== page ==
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Parkinson's patients benefit from dancing like a butterfly and stinging like a BEE!
 
Parkinson's patients benefit from dancing
There is a new therapy that is promising both physical and emotional benefits for people living with Parkinson's disease.
 
The progressive neurological disorder causes tremors, rigidity, a slowing of movement, and difficulty with balance. The best way to fight it, doctors say, is to keep moving.
"This is a transporting exercise. When I come here, I don't have Parkinson's," says patient Joel Marsh.
"People with Parkinson's and dancers really have the same challenge and that challenge is about finding a consciousness in movement. I think that's one of the reasons why dance, in particular, is so valuable for them because it's a road map for how to move not only that, it's a fun road map," says Leventhal.
UCSF neurologist Dr. Alec Glass says studies suggest dance versus ordinary exercise, helps PD patients regain balance and fight depression, sometimes better than medication.
"The community formed by dancing, the music, and sort of being together, and there is even a little bit of evidence that suggests at least that those patients are happier and it may help in treating depression," says Dr. Glass.
Source: ABC7News, March 28, 2008
 
Trainer uses boxing, other unusual moves to help Parkinson's patients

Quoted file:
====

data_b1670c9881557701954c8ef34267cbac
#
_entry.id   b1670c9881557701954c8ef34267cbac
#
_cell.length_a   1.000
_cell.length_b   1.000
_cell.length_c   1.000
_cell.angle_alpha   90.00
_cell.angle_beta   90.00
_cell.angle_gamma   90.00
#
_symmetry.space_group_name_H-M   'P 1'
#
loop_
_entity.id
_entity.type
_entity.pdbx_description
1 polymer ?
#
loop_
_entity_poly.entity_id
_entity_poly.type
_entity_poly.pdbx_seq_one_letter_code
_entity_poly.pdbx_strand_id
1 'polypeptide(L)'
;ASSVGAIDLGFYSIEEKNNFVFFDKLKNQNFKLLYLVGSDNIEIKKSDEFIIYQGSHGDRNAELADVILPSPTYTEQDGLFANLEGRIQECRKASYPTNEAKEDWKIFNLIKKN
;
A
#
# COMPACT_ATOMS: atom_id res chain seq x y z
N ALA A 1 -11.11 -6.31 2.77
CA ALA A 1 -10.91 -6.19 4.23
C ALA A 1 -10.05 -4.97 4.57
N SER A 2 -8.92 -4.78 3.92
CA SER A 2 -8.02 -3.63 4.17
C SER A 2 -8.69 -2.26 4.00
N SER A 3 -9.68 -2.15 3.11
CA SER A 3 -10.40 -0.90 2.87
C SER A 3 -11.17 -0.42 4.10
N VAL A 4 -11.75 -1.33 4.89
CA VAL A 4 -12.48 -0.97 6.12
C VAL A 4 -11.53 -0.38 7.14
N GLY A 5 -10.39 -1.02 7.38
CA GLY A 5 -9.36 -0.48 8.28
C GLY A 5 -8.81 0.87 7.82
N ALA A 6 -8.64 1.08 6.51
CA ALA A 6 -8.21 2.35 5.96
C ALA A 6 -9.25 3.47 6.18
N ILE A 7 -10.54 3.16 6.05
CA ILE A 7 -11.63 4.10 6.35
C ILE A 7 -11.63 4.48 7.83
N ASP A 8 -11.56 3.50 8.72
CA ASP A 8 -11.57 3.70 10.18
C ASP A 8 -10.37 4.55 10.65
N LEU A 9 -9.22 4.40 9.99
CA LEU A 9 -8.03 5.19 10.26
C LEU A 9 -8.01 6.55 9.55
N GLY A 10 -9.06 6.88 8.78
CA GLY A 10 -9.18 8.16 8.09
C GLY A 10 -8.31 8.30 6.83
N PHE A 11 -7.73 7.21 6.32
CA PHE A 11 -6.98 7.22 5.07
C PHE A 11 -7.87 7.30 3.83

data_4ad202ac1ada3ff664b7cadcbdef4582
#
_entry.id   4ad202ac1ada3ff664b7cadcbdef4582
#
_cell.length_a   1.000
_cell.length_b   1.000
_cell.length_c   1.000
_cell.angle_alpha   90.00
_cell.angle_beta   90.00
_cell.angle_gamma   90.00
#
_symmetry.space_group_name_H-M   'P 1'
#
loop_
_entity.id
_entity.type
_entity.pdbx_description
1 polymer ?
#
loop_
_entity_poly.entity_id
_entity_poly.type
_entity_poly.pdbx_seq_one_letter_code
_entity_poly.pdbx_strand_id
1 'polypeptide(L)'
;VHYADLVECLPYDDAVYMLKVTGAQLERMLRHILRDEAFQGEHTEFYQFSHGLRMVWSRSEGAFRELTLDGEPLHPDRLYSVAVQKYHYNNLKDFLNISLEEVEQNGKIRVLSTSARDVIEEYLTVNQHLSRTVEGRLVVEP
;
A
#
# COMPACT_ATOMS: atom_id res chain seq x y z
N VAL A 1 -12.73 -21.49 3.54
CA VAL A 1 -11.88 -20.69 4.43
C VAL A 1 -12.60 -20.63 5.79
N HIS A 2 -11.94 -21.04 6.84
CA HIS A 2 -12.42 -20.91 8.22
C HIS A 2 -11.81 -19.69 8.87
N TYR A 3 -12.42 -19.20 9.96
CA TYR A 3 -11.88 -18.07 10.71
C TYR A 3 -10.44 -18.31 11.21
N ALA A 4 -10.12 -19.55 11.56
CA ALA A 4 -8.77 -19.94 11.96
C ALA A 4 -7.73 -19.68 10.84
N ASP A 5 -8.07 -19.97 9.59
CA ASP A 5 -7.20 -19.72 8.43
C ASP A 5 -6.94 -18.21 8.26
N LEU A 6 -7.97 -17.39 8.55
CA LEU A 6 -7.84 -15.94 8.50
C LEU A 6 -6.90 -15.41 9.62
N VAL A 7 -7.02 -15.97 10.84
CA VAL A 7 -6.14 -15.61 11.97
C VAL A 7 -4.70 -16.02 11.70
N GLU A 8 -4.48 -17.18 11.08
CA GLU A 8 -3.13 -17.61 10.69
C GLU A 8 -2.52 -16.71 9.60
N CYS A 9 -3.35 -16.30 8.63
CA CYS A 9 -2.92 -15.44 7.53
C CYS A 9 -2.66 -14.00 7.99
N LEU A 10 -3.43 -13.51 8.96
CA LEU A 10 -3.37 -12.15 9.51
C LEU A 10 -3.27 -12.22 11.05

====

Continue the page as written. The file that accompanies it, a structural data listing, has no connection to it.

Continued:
MIAMI -- Personal trainer Craig Marks wants to help his clients slam Parkinson's disease with a knockout blow - literally. Marks and his fellow trainer Onyedikachi Ibeji, who run a gym in Davie, Fla., lead a group of about eight Parkinson's patients twice a week through a workout routine that includes boxing. And they swear by his unconventional methods.
 
There are 1.5 million Americans living with the disease, according to the National Parkinson Foundation. The illness is a degenerative condition where the brain doesn't produce enough of a chemical called dopamine. That chemical is needed to transmit signals to muscles. People who have Parkinson's can't control their muscles well and, over time, they develop endless tremors or lock up into rigid positions. Boxing, along with other exercises like jogging, crunches and medicine-ball tosses, helps fight those symptoms and keep muscles strong, Marks said.
 
Getting out aggression is another key benefit. With a pair of boxing gloves strapped on, the 98-pound Silk whaled away on a punching bag like Ali in his prime. In 1983, Ali was diagnosed with Parkinsonism, a movement-disorder syndrome that mirrors Parkinson's disease. "I get very angry that I even have this lousy disease," Silk said.
 
Similar programs using nontraditional exercises have shown encouraging results. A study published last year by researchers at the Washington University School of Medicine in St. Louis showed that Parkinson's patients who were taught the tango in place of standard exercises gained more balance and could stand up from a chair and walk around more easily.
 
Source:By ELY PORTILLO Tacoma News Tribune, July 23, 2008
 
Dr. Iverson's Comment
 
ANOTHER GREAT ARTICLE! Parkinson’s is a disease that affects movement and the aspect of the brain that is responsible for coordination.   IF YOU DON’T USE IT YOU LOSE IT!!! Both dancing and boxing have a similar aspect in utilizing this coordinating aspect of the brain. (Patients also tell me that step aerobics have similar coordination requirements.) Besides, what a better way to GET IN THE PRESENT MOMENT?! When you are dancing or boxing you are expressing emotions as well as being 100% present in the NOW. For participants this means less anxiety about the future or grievance over the past and pure enJOYment in the present.
I recommend to patients with Parkinson’s these coordination activities as well as dietary and nutritional support.
Be Well!
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